That was it. That was all he asked. I waited for a conversation to take place, but he started talking to his friends in Khmer. But I stayed fixated on his question.
Yes, I have a mom. No words can describe how much she matters in my life, how I could not imagine a world without her. I feel my mom’s presence always. It’s strange to explain, but my soul feels permanently nurtured. Like no matter where I go in the world, or how old I am, or what I’m going through, permanently loved and accepted in the world. To feel not alone; I think that’s the purpose of moms.
These kids don’t have a mom. I wish they did. I’m not worthy of such a family, I didn’t do anything to earn them. I was just born into my condition and so were they. Maybe God knew that I needed a mom when he made me, that I wouldn’t be able to make it without her.
Living at an orphanage affords you the opportunity to think about moms. To think about family, belonging, rootedness. There is a family here, but it’s not conventional. Everyone brought in is a part of it, even if you’re a privileged White American staying for only 2 months. Their unconditional acceptance of me helps me better understand what grace looks like. It’s easier to understand when you see it rather than read about it. It’s not all roses here. Kids fight, the days can be long, and tensions can rise when people are exhausted. I sometimes need to get out, be alone, escape. But I guess that makes it more real. More like a family.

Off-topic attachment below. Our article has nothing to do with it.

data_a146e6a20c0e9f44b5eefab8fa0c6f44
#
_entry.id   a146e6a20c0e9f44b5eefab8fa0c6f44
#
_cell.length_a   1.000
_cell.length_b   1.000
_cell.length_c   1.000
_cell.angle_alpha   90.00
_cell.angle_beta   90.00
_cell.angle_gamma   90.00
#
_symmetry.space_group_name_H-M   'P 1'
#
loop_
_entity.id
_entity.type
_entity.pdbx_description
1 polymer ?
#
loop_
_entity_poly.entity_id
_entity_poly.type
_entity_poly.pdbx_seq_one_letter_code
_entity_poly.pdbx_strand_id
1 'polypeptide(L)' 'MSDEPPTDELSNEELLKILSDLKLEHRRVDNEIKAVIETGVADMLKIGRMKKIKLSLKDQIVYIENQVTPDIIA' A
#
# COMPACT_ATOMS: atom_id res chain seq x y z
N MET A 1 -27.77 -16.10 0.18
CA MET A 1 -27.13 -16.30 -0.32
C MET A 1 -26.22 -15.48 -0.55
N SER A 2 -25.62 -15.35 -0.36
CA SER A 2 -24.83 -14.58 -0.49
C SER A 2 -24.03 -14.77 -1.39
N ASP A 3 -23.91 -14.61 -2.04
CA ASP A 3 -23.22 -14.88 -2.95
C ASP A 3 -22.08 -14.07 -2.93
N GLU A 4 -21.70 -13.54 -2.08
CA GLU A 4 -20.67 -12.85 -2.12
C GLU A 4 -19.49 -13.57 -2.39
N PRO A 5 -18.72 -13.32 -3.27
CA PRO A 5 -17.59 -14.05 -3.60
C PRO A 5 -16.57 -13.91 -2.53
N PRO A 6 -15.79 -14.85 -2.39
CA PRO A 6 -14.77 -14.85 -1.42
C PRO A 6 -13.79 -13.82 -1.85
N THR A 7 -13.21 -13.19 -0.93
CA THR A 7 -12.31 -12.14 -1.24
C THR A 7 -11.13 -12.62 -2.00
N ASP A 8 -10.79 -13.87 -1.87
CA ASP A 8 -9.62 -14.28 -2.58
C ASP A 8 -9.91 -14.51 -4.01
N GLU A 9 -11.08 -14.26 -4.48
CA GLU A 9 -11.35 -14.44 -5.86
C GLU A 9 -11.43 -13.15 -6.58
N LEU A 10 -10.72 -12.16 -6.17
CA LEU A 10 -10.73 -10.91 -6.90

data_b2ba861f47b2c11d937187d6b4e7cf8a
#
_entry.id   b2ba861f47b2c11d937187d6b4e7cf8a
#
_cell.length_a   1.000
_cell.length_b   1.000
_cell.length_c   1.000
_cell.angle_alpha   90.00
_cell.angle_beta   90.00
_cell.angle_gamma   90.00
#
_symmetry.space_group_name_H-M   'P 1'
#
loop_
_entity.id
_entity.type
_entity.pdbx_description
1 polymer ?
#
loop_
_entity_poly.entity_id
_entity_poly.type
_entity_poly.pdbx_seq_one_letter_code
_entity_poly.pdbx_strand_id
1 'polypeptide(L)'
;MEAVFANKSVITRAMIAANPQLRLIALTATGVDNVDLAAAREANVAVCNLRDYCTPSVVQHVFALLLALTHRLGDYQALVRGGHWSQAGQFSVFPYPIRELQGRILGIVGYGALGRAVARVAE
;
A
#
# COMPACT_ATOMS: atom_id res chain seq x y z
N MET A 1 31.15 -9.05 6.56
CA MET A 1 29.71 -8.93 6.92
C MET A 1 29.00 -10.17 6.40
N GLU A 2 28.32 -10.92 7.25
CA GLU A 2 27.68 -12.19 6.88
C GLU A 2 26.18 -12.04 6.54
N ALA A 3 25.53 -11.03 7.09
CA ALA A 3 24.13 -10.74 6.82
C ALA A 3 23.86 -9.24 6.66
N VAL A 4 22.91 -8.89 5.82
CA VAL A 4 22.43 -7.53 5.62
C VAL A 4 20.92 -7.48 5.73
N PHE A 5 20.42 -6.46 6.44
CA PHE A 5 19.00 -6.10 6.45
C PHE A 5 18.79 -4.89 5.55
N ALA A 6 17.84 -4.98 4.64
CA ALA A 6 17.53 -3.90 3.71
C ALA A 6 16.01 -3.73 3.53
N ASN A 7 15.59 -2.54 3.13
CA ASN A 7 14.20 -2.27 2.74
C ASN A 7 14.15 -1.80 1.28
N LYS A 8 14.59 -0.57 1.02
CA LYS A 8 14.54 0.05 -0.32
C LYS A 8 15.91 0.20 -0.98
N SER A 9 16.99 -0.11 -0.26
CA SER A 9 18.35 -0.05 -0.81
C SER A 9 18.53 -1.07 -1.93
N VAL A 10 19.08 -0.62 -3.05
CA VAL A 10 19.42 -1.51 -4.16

I’m about to leave. Tomorrow I will step on a plane that will rocket me away from these people; to the other side of the globe where I will live a separate life from them. But this time I leave a different person changed by another family I was blessed to be a part of. A family that played in the rain with me, that held my hand when we walked through the streets. That spoke a foreign language for me when my tongue fell short, and that called my name and laughed during countless games on the courtyard pavement.
My mom cries every time I leave home for a long journey. She’s not an overly emotional woman, she just loves me. I’ve left home several times in the past 5 years; sometimes leaving the state and sometimes the country. I’m a man now, but sometimes I still feel like a child. A few months ago I left my mom again for Cambodia. I walked out of the arms of one family but was soon embraced by the arms of another family. Goodbyes are hard sometimes, but I think that’s a good sign that something is right. It means I’m leaving something I have come to value. It means I know that I’m about to lose a part of me. Some things I will take back with me on that plane. Memories, changed perspectives on the world. But part of me cannot come back; like baggage that exceeds the carry-on weight, Nature won’t allow it. Part of me will have to stay at Palm Tree. That’s the way love works. You give a way of piece of yourself without becoming incomplete.
I gave away a piece of myself and got something much bigger in return. From moms to orphans, best friends in New Braunfels to the sweet old lady across the street in Phnom Penh that makes my coffee every morning. I travel from family to family now, finding life happens wherever I go. I can only hope that life continues in such a way so that when I’m an old man, I’ll have a huge family.
"[Have] minimum possessions,
and live [your life] for the
welfare of all...
The Lord is [your] true home."
- Paramahamsa Upanisad(Easwaran, 291, 292)